Coach Luiz Felipe Scolari has the luxury of being able to field the same team that destroyed world champions Spain 3-0 in the final of last year's Confederations Cup, with Barcelona star Neymar the focal point of a powerful and settled line-up.

The five-time champions are expected to qualify from their group without too much trouble but Barcelona defender Dani Alves admitted there was anxiety ahead of the Sao Paulo opener, as they seek to ease the jitters.

"I have always said that if you don't feel anxiety it is not worth being a professional athlete. The opening game is difficult, important," said Alves.

"The three points count but so does the idea of sending out a message to our rivals. The most important game at the World Cup, for everyone, is the opening game," he said.

Best foot forward

He added: "We will only know on Thursday if everything is OK. We are very confident and we want this moment to come. We want to enjoy the World Cup. We are going to try to give a good image."

The only question mark for tournament favourites Brazil for the match at the new Corinthians Arena would appear to be over the out-of-sorts Oscar, with his impressive Chelsea team-mate Willian pushing for a starting berth.

But Scolari, who masterminded Brazil's last World Cup win in 2002, is likely to stick with his tried-and-tested winning formula against 18th-ranked Croatia after the same 11 edged past Serbia 1-0 in a friendly last week, courtesy of a goal from Fred.

READ MORE: Brazil's crisis plan - give it to Neymar

Brazilian reserve striker Jo, speaking after training on Tuesday, said the mood in the camp was calm but the nerves would be jangling as kick-off approached.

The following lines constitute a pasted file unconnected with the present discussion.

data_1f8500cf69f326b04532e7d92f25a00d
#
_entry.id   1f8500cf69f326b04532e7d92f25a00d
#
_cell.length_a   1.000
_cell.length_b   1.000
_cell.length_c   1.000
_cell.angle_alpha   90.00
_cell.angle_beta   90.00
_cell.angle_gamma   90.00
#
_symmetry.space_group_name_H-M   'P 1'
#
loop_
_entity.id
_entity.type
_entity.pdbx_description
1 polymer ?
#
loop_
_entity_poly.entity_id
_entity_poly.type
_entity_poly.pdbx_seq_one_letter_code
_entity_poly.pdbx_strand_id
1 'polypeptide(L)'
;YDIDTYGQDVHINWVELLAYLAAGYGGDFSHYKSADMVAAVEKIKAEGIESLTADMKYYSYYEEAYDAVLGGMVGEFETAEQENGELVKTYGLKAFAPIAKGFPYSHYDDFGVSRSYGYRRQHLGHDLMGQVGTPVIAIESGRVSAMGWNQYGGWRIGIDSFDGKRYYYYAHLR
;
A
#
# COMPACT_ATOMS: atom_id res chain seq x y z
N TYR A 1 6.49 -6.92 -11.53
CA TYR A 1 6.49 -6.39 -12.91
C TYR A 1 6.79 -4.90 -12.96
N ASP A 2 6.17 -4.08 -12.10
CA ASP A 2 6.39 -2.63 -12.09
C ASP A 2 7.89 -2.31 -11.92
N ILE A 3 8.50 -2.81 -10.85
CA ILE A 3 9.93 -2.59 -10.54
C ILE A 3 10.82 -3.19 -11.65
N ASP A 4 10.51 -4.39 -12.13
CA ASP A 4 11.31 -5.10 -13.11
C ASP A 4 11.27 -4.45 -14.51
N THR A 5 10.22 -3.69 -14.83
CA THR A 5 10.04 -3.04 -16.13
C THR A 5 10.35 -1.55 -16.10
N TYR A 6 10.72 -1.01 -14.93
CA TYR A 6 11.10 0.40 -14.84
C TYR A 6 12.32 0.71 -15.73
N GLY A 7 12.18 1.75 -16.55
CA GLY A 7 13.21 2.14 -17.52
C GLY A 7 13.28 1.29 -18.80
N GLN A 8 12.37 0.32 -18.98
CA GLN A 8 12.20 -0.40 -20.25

"At this moment, everyone is calm," said the striker. "When we go to Sao Paulo and the game approaches, there will be excitement, anxiety. But the opening of the World Cup in our country will be different to others," he said.

And squad member Bernard said it was crucial to start the tournament with a win as Brazil chase their first World Cup tournament win on home soil.

"There are no easy games and the game against Serbia was very complicated," said the winger. "They are quite a well-balanced side. I think the game against Croatia will be similar. It's important to be focused on the opening game, we need to start off with three points."

Waiting for clearance

Meanwhile, Croatia are waiting on clearance from governing body FIFA to allow them to replace injured midfielder Ivan Mocinic with Milan Badelj, the national football federation said.

Mocinic, 21, is the fourth player from the Croat squad to be forced to drop out because of injury but normally FIFA rules allow squads to replace injured players up to the eve of the kick-off of the tournament.

Mocinic suffered a recurrence of an ankle injury and is expected to be sidelined for up to three weeks. "We have to take into account the interest of the squad but also the interest of both Mocinic and his club," said coach Niko Kovac.

Five new technologies

The 2014 World Cup will represent the first time that goal-line technology has been used at football's showpiece event, but technological advances will also shape the tournament in other ways.


Here are the five new technologies that will aid players, officials and fans during the competition, which starts on Thursday:

Vanishing foam

In a bid to prevent teams from illegally gaining ground at free-kicks, referees at the tournament will be armed with small canisters of vanishing foam. The biodegradable white substance will be sprayed on the pitch to mark where free-kicks should be taken from and the 10-yard distance that the opposition's defensive wall must observe. Known as Aero Comex Futline, the substance dissolves within a minute. "Players respect it," says Australian referee Ben Williams. "It's a great innovation and I'm looking forward to using it," he said.